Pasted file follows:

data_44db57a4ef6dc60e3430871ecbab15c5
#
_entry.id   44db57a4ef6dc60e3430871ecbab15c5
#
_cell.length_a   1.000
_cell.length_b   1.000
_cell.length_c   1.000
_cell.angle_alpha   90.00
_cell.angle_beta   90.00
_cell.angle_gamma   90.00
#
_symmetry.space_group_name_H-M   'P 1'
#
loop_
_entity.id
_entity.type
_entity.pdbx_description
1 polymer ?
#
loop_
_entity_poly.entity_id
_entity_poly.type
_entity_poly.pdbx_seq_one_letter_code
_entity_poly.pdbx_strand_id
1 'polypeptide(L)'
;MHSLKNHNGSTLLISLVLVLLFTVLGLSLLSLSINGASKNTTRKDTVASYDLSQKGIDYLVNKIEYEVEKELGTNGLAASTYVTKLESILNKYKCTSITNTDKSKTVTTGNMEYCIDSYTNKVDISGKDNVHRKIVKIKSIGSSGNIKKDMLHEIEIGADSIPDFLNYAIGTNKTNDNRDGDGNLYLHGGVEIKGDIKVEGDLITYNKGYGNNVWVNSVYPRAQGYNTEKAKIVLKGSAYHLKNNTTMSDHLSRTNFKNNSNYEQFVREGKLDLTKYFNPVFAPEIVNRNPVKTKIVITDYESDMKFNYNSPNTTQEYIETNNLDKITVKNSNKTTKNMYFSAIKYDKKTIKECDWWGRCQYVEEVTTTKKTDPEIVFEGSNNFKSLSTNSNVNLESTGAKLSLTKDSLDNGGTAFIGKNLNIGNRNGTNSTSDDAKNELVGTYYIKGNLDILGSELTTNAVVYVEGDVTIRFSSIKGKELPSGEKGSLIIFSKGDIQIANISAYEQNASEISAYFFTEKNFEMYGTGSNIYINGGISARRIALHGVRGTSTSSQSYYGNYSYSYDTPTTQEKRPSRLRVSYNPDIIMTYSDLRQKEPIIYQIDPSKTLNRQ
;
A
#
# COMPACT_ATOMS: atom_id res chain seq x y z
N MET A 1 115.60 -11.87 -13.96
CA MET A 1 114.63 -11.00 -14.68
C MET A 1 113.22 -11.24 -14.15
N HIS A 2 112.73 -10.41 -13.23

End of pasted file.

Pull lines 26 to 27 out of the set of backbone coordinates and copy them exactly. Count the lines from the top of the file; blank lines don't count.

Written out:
;MHSLKNHNGSTLLISLVLVLLFTVLGLSLLSLSINGASKNTTRKDTVASYDLSQKGIDYLVNKIEYEVEKELGTNGLAASTYVTKLESILNKYKCTSITNTDKSKTVTTGNMEYCIDSYTNKVDISGKDNVHRKIVKIKSIGSSGNIKKDMLHEIEIGADSIPDFLNYAIGTNKTNDNRDGDGNLYLHGGVEIKGDIKVEGDLITYNKGYGNNVWVNSVYPRAQGYNTEKAKIVLKGSAYHLKNNTTMSDHLSRTNFKNNSNYEQFVREGKLDLTKYFNPVFAPEIVNRNPVKTKIVITDYESDMKFNYNSPNTTQEYIETNNLDKITVKNSNKTTKNMYFSAIKYDKKTIKECDWWGRCQYVEEVTTTKKTDPEIVFEGSNNFKSLSTNSNVNLESTGAKLSLTKDSLDNGGTAFIGKNLNIGNRNGTNSTSDDAKNELVGTYYIKGNLDILGSELTTNAVVYVEGDVTIRFSSIKGKELPSGEKGSLIIFSKGDIQIANISAYEQNASEISAYFFTEKNFEMYGTGSNIYINGGISARRIALHGVRGTSTSSQSYYGNYSYSYDTPTTQEKRPSRLRVSYNPDIIMTYSDLRQKEPIIYQIDPSKTLNRQ
;